The new government healthcare website, Healthcare.gov, has recently been heavily featured on news networks for the myriad of problems that have repeatedly plagued the site. One of those problems was the service outage experienced at the end of October when their webhost, Verizon Terremark, experienced a networking component failure. The outage prevented consumers from utilizing the site’s application and enrollment system and further exacerbated the public’s already negative experiences with the site. This outage is a cautionary tale for web hosts everywhere and emphasizes the importance of network redundancies and transparency policies in a data center. When choosing a web host, keeping a few best practices in mind can help you avoid similar damaging outages.
While we can only speculate as to the nature of the failed networking component at Terremark’s data center, there are a number of redundancies that web hosts should have built into their network to minimize the risk of such issues occurring. A few things to keep an eye out for include:
- Multiple transit providers: Multiple providers come into the data center through border routers, with a full view of the Internet from each provider. Because of this, traffic can easily failover between providers if needed.
- Redundant fiber lines: To prevent fiber cuts from causing an outage, fiber lines are spread out on different paths between data centers, and from a major Point of Presence, PoP, (Chicago for Liquid Web) to each data center.
- Redundant core routers: Multiple routers should exist for each data center in case of necessary failover.
- Redundant distribution routers: Within the data center, multiple distribution routers for each section provide failover capabilities.
- Redundant ethernet links to each rack switch: Multiple uplinks for each rack switch add redundancy and additional capacity.
- Redundant power supplies: Redundant power to equipment prevents outages and keeps the network running.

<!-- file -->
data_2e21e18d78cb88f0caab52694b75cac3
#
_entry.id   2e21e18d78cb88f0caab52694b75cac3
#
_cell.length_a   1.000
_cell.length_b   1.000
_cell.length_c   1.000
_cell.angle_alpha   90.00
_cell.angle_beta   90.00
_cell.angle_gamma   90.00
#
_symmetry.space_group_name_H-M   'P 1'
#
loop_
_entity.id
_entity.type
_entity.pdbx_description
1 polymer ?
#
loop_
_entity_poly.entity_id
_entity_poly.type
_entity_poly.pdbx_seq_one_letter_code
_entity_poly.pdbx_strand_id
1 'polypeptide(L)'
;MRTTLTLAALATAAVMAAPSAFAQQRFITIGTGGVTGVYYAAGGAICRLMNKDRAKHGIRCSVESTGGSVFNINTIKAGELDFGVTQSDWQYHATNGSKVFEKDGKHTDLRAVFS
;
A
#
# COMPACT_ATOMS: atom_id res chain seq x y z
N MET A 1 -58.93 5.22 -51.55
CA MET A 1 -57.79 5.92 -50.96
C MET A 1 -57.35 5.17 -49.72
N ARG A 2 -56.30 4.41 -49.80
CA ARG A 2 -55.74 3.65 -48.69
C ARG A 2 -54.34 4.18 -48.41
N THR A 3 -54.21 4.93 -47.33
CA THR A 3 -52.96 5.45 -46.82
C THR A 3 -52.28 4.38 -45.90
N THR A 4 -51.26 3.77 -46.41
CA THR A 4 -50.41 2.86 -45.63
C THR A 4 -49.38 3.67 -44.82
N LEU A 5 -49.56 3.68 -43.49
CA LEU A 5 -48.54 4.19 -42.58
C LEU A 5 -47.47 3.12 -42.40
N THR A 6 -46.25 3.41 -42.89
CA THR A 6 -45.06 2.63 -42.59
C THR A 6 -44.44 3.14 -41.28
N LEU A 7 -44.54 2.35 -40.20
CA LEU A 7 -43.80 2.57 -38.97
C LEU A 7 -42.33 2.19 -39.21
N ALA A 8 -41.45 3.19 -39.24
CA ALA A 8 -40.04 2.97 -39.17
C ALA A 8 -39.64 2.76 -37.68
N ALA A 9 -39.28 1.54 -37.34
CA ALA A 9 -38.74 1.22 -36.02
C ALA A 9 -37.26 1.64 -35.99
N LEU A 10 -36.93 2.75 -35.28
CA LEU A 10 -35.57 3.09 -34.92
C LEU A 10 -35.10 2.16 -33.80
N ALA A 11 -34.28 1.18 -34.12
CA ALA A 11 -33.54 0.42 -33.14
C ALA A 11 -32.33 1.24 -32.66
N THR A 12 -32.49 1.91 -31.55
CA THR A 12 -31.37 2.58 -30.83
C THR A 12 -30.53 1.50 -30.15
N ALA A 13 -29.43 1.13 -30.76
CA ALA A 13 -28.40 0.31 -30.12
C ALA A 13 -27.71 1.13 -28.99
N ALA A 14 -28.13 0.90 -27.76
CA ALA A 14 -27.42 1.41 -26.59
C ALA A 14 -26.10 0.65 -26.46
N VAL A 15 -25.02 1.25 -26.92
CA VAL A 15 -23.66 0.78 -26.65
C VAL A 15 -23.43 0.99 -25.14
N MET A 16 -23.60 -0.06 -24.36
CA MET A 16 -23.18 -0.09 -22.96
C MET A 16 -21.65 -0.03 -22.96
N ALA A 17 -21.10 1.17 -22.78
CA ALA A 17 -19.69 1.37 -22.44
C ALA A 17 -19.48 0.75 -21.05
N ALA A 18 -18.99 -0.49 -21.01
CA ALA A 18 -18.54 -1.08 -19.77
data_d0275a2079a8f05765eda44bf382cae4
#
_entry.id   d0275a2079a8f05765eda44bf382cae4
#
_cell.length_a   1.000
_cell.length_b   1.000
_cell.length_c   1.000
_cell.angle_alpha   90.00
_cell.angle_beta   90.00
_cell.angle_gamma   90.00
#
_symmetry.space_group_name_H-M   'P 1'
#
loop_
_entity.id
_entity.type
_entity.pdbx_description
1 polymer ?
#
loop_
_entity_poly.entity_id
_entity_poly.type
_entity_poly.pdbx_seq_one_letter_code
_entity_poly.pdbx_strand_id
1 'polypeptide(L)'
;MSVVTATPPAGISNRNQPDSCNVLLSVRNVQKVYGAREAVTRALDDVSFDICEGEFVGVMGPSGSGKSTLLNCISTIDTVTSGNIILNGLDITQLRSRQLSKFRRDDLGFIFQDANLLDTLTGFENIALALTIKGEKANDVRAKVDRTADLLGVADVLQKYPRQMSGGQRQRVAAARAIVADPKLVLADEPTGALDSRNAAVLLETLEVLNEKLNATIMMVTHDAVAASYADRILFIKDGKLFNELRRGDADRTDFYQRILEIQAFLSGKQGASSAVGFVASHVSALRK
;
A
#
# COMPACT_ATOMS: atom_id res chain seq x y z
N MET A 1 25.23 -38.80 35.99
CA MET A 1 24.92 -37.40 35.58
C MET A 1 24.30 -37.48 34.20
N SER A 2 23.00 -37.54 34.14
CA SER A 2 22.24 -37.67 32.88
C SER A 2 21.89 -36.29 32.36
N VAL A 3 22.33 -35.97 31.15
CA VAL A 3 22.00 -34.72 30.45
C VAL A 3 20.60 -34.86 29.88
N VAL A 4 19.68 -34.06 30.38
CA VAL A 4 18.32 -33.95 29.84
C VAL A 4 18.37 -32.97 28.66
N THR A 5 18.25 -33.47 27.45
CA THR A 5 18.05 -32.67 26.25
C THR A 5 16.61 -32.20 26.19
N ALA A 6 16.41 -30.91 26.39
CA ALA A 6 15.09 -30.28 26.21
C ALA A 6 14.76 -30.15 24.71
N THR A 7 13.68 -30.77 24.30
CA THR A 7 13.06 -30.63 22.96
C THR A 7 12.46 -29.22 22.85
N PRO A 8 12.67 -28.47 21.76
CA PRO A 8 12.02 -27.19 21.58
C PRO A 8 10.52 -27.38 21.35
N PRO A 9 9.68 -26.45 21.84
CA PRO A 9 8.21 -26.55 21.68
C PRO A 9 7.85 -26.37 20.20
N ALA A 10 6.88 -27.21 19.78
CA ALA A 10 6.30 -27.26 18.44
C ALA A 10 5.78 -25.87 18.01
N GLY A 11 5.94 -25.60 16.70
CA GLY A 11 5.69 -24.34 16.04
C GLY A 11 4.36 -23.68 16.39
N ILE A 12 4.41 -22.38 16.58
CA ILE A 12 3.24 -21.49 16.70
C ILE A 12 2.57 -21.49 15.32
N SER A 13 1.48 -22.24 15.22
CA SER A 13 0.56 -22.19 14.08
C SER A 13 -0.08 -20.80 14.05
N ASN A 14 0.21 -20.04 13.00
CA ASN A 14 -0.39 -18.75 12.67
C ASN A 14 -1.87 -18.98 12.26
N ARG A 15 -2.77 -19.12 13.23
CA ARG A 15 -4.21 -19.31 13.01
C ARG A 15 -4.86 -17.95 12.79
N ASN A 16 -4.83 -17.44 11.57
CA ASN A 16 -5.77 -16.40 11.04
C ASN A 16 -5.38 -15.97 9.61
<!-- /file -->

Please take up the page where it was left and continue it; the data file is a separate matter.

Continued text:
There are additional redundancies that may not come with every hosting plan, but are well worth the cost of upgrading. Whether or not you choose to use these added features often depends on individual customer needs. Such features include:
- Firewalls: Allow redundant uplinks and Active/Standby
- Load Balancers: Cluster of servers with failover abilities
- Global Load Balancing: Distributes traffic across multiple locations and data centers based on availability and performance
- Switches: Multiple switches for added redundancy
- Servers: Specific servers support multiple uplinks to a customer’s private switch.
Not only is built in network redundancy important, but so is finding a web host that will solve potential problems quickly and offer complete transparency regarding the cause of a problem. If and when a problem happens, customer support should be onsite, around the clock to fix it. After the problem is fixed, a full report should be provided to customers about what happened, why it happened and what the web host is doing to prevent it from happening again.
One example of effective transparency in customer support is when Liquid Web discovered an issue with one of our Power Distribution Units (PDU) earlier this year. While that situation was not a networking issue like Verizon Terremark experienced, it does showcase complete transparency. We were able to fix the issue, and provided our customers with regular updates as to its status. No matter what type of problem occurs, 100% of your web hosts’ efforts should be devoted to fixing the problem and keeping customers informed throughout the process.
Downtime can happen to anyone, as the team behind Healthcare.gov recently found out, but a prepared web host can mitigate potential issues from even occurring. Looking for these best practices when choosing your web host will help you avoid unfortunate outages. At Liquid Web we make sure to follow these best practices as well, and our network comes complete with a comprehensive set of redundancies to minimize issues. Not to mention, with our responsive, 24/7/365 Heroic Support team we can be sure to keep our customers’ sites up and running, no matter what.
Have you experienced an outage due to a networking problem? How did your web host respond?